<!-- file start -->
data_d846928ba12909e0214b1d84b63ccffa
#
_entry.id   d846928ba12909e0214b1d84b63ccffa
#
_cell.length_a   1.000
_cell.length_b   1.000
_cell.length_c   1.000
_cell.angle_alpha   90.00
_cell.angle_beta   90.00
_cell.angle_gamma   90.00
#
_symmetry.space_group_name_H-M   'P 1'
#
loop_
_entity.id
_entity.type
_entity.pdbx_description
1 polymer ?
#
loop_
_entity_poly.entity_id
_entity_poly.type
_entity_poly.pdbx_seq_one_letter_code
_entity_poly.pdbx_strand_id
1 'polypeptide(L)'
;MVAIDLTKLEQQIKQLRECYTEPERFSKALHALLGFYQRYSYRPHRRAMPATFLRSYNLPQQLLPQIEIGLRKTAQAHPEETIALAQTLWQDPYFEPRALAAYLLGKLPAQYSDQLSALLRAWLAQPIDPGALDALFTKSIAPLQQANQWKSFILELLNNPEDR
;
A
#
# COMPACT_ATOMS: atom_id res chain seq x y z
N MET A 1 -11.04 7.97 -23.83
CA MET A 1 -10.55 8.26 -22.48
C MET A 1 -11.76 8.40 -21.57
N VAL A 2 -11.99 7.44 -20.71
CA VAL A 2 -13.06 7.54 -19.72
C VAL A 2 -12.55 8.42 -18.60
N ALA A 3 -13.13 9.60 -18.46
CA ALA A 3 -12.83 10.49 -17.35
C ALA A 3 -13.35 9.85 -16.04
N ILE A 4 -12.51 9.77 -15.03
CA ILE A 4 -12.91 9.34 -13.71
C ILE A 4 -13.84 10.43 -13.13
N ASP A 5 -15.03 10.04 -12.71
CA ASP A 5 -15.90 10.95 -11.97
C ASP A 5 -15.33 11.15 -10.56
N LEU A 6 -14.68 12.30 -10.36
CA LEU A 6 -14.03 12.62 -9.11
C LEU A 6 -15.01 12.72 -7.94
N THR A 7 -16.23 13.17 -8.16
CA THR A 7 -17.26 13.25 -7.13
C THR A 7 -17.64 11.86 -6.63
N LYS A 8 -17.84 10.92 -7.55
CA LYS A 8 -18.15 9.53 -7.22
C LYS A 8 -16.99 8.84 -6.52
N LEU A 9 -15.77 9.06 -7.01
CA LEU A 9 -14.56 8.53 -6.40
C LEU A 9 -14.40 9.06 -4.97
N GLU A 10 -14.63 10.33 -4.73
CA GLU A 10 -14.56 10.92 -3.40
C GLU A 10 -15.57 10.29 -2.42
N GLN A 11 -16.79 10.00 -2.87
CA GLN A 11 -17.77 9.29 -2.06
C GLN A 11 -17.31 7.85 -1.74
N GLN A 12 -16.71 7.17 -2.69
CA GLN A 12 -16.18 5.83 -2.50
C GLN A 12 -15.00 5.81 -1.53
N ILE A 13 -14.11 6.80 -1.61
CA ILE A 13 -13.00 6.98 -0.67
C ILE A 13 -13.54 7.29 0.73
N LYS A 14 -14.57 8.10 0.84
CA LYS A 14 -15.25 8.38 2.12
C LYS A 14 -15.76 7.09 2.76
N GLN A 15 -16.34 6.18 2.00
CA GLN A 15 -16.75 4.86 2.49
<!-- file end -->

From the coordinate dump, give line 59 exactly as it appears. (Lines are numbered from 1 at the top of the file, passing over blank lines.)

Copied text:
CA GLU A 10 -14.56 10.92 -3.40